A new feature of our blog is our "Ask the Expert"� column. Each column will feature a frequently asked safety question, and one of our safety experts will provide an answer.
This week's question will be answered by Chris Fulmer a certified Environmental, Safety and Health Trainer (CET) through NESHTA and The Board of Safety Professionals, and Certified Hazardous Materials Practitioner (CHMP) with IHMM. Mr. Fulmer has over 25 years of experience in hazardous materials emergency response, hazardous waste remediation, EHS consulting and Project Management.
Over the course of many years of training companies and employees on Department of Transportation Training (DOT) Hazardous Materials Shipping, Receiving and Transporting, one consistent question has always been asked; "who actually needs DOT Training?"�
This question arises because it can be confusing, and the regulations can seem vague depending on what the employee's job task may actually be. We all know that the person that signs the manifest should be trained and certified, and usually most know the forklift driver loading the truck should be as well. But who else?
The regulation basically says that any hazardous materials employee that directly affects the safe shipping, receiving, or transporting of hazardous materials and waste requires training. So that can include a vast array of employees.
To help clarify, below are some examples of who should be DOT certified:
The signer of a bill of lading or manifest shipping AND receiving the hazardous materials
Any employee that may fill out a manifest or bill of lading, even if they do not sign it
The forklift operator that loads or unloads a vehicle with hazardous materials or waste
Any employee that determines what hazardous material goes into or on a specific transport vehicle
Any operator of a transport vehicle that will go onto public transport
Any employee that puts DOT labels onto containers to be shipped
Any employee that packages hazardous materials for shipping. Be it drums, boxes, buckets, etc.
Any employee that may purchase containers for shipping hazardous materials, if they are the one deciding what container is required for safe shipping.
Any employee that inspects containers for use in hazardous materials shipping.
It basically comes down to any employee or individual that may directly interact with a hazardous material that is being offered for shipment on public transport (highway, air, rail and vessel). And DOT states that any HazMat employee must be trained and certified in:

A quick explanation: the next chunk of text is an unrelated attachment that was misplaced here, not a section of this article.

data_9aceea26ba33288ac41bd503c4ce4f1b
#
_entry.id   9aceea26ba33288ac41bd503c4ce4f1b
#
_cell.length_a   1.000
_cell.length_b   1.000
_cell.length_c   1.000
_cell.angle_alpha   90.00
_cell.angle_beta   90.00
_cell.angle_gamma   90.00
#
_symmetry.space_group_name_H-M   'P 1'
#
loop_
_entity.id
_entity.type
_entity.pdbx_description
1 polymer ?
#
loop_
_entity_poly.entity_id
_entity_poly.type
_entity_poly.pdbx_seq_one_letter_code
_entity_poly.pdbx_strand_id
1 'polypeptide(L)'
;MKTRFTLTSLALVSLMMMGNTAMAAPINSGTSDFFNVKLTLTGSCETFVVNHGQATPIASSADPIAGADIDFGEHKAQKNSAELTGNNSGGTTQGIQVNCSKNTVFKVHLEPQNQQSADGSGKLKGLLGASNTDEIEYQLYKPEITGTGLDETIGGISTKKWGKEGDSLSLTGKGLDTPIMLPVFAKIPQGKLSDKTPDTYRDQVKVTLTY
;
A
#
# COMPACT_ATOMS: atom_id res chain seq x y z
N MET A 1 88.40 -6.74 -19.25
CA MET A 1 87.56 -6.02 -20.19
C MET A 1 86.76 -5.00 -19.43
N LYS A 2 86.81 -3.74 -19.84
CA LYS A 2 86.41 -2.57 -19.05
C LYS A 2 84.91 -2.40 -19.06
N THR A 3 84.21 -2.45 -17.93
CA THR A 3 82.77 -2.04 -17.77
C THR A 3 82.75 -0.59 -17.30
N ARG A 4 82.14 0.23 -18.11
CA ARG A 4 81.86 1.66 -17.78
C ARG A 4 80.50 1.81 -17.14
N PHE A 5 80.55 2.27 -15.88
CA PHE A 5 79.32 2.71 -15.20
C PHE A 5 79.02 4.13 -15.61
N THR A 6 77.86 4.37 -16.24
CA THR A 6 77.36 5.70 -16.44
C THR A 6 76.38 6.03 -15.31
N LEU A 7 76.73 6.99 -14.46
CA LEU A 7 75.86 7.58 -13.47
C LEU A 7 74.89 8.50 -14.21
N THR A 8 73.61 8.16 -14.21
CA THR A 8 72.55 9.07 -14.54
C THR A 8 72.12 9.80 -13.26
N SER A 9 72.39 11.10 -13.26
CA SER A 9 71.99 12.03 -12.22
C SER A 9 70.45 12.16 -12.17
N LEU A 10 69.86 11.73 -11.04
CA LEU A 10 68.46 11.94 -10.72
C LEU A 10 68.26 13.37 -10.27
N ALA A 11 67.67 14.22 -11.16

General awareness and familiarization of the regulations
Function specific training � proper shipping, manifests, labels and placards, proper containers, etc.
Safety training - loading and unloading risks, emergency response, etc.
Any job specific training required
Once an employee is certified, then they must be re-certified every 3 years (at minimum) to ensure they are updated on any regulatory changes, current on specific company policies and regulations and are current on relative information.
The best way to determine which of your employees may be considered a hazmat employee per DOT and require certification, is to ask these questions:
Am I a shipper or receiver of hazardous materials by public transport?
Do I directly interact with hazardous materials being shipped, received or transported?
Do my actions with this hazardous material affect the safety of the public in transport?
If you answer yes to any of these questions, then you or that employee may need to be DOT Hazardous Materials Shipping, Receiving or Transporting certified.
If you still have questions or concerns as to if you or any of your employees should be certified, or what qualifies as a hazardous material being shipped or received, you can contact your Arbill Representative for further information.
Arbill is a safety solutions company. We are all about protecting your workers in the workplace. Our mission is to keep workers safe and return them home safely at the end of the day. Visit arbill.com for more information about being safe and subscribe to Safer Every Day, the definitive digital magazine for workplace safety.